SURREY, B.C. — Authorities in British Columbia charged a suspect with second degree murder on Saturday in connection with the slaying of hockey mom Julie Paskall, a case that police said touched the hockey community across Canada.
Yosef Jomo Gopaul, 27, was arrested Friday and will appear in court on Monday to face the allegations against him. The suspect had moved to B.C. from Ontario roughly eight weeks prior to Paskall’s death, police told a news conference.
Paskall, 53, a mother of three, was attacked in the parking lot of a community ice arena Dec. 29, after arriving to pick up her son, a referee was who was officiating a minor hockey game. She died in hospital on Dec. 31.
Paskall’s death rattled the community near Vancouver in B.C.’s Lower Mainland. It prompted some Surrey residents to demand the city and the police do more to keep them safe.
“Julie’s death not only had a devastating impact on her family and friends, the community of Newton, the city of Surrey but the entire hockey community across this country,” said Surrey RCMP Chief Supt. Bill Fordy, who added he received countless offers of support and help.
“In the aftermath of losing Julie, I received messages from across the country,” said Fordy, who described himself as a “hockey dad” and former coach.
“Your selfless offers are keeping with all the best things about the hockey community and our country.”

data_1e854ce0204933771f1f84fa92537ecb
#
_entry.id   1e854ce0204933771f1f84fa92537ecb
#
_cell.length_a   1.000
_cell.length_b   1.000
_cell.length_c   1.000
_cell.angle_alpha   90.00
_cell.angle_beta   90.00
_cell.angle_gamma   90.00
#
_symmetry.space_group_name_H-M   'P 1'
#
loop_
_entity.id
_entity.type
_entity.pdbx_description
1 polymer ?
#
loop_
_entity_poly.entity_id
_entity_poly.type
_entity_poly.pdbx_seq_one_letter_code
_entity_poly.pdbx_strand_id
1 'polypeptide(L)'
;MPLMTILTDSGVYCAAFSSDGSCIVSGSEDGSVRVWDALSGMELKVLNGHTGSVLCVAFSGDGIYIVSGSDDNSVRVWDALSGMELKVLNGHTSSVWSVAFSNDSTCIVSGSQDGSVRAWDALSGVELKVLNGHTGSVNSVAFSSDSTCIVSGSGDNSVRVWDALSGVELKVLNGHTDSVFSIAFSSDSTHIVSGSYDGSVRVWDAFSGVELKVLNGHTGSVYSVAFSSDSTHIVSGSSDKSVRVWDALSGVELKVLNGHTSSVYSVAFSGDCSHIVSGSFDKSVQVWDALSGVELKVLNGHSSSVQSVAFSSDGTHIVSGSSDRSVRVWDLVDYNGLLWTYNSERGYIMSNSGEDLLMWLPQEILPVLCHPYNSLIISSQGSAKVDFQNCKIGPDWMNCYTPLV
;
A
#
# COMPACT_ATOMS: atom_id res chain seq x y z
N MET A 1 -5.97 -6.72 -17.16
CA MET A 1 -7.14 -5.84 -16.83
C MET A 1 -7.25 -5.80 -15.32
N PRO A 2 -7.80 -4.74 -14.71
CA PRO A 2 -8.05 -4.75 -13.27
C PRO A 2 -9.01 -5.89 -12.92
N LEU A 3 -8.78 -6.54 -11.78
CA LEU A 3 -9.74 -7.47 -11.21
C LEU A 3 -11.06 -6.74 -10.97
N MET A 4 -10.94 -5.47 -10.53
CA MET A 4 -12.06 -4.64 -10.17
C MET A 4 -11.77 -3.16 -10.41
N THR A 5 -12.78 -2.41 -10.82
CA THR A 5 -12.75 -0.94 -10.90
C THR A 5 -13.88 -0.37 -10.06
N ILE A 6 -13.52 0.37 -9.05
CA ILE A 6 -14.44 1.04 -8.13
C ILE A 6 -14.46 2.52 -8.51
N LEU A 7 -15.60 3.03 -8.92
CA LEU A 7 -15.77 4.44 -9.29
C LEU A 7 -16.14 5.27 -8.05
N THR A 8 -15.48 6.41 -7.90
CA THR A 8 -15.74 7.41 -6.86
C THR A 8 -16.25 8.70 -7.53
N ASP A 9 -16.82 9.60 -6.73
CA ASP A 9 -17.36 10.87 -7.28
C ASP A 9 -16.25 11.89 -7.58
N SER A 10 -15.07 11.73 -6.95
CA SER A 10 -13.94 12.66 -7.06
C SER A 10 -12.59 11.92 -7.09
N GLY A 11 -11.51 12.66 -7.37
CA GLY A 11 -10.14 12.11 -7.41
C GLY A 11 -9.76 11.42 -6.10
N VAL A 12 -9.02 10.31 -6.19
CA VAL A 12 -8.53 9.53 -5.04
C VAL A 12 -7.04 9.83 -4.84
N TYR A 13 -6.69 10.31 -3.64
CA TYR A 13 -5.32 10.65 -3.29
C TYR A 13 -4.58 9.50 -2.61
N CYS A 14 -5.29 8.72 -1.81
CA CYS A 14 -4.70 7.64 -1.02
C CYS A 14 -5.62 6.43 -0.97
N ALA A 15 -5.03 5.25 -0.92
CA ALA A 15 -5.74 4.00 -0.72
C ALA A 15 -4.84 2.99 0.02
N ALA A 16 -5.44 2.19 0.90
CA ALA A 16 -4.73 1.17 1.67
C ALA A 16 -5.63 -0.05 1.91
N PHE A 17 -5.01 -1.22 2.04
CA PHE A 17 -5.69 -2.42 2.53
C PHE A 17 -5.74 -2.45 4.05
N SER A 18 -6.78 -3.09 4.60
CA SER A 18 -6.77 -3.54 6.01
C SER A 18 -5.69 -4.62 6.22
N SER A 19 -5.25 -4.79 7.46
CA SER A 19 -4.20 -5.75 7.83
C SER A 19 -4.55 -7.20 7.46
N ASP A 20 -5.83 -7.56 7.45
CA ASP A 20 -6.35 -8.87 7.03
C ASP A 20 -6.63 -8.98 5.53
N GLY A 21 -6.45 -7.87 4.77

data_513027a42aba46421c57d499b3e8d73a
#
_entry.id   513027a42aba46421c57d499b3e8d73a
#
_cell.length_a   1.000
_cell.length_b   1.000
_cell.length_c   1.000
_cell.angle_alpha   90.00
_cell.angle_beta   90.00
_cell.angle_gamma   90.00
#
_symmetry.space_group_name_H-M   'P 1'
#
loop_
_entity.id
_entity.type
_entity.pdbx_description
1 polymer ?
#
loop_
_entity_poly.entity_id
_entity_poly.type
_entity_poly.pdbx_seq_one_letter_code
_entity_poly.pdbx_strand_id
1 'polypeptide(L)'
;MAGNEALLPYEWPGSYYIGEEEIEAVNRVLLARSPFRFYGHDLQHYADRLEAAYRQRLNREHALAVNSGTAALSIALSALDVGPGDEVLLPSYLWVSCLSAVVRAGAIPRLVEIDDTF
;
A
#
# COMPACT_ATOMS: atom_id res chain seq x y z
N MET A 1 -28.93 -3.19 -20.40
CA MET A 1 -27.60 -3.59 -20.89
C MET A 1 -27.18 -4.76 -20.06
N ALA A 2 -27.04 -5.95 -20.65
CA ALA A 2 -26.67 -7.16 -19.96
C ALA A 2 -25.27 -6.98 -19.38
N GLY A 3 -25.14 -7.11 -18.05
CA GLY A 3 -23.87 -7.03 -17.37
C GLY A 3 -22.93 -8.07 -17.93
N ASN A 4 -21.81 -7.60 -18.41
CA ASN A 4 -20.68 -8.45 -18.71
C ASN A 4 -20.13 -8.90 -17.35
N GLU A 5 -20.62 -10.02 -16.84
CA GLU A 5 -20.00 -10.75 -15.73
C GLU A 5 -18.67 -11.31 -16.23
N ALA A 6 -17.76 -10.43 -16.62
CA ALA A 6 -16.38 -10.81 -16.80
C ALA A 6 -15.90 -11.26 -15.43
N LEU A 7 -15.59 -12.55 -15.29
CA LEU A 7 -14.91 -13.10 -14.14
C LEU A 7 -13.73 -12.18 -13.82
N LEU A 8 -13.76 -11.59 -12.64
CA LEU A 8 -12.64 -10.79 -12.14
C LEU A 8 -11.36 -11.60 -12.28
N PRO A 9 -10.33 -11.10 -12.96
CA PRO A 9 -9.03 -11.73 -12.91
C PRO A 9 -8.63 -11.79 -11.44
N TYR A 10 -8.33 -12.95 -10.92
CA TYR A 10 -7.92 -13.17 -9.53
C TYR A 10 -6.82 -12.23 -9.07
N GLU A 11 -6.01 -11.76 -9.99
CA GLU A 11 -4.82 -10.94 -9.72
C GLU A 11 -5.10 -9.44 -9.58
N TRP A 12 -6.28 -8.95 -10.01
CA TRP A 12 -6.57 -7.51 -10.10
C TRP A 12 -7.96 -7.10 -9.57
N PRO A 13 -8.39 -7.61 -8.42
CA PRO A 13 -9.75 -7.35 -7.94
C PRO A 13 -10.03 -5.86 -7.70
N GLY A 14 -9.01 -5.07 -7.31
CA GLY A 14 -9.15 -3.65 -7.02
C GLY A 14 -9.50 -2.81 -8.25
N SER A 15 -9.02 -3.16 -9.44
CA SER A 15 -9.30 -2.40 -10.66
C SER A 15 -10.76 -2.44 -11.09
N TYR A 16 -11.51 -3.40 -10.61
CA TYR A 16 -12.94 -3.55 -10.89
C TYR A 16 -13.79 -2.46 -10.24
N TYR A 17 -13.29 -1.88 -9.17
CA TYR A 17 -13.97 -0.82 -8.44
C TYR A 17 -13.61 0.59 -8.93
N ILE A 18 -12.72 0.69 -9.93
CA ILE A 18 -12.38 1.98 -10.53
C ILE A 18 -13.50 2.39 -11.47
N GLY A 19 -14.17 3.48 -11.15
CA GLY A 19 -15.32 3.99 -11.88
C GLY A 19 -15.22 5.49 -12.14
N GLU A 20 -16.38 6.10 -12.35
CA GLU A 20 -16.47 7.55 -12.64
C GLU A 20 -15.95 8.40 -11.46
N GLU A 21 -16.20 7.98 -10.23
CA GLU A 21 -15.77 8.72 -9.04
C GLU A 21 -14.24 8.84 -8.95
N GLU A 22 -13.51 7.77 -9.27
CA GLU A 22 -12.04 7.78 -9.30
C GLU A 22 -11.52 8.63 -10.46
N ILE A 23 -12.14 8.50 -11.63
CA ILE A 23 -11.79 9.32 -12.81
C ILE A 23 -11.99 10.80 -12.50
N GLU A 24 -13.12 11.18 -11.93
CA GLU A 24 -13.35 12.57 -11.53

Paskall’s husband Al welcomed news of an arrest in the case.
“While this is very important, it does not bring her back, she’s deeply missed and this has been an extremely difficult time for our family,” Al Paskall told the news conference.
“We have suffered an unthinkable loss.”
Even before Paskall’s death, Dianne Watts had formed a task force to figure out how to curb the city’s homicide rate. Surrey set a grim record of 25 homicides in 2013, including Paskall’s death, compared with 11 the previous year.
The task force released a report a in February that called for additional police officers and increased street patrols, which would be deployed to “high-risk” locations known for drug trafficking and other criminal activity.
Police said Saturday the investigation into the Paskall case was conducted in a “surgical, precise manner” and officers worked around the clock.
The investigation included crime scene and forensic analysis, extensive search and canvas of the area, the review of approximately 1000 hours of video footage and countless hours of physical surveillance.
Police said the suspect arrested does have a criminal record, but not in British Columbia. Investigators declined to elaborate. They didn’t indicate why Gopaul moved from Ontario.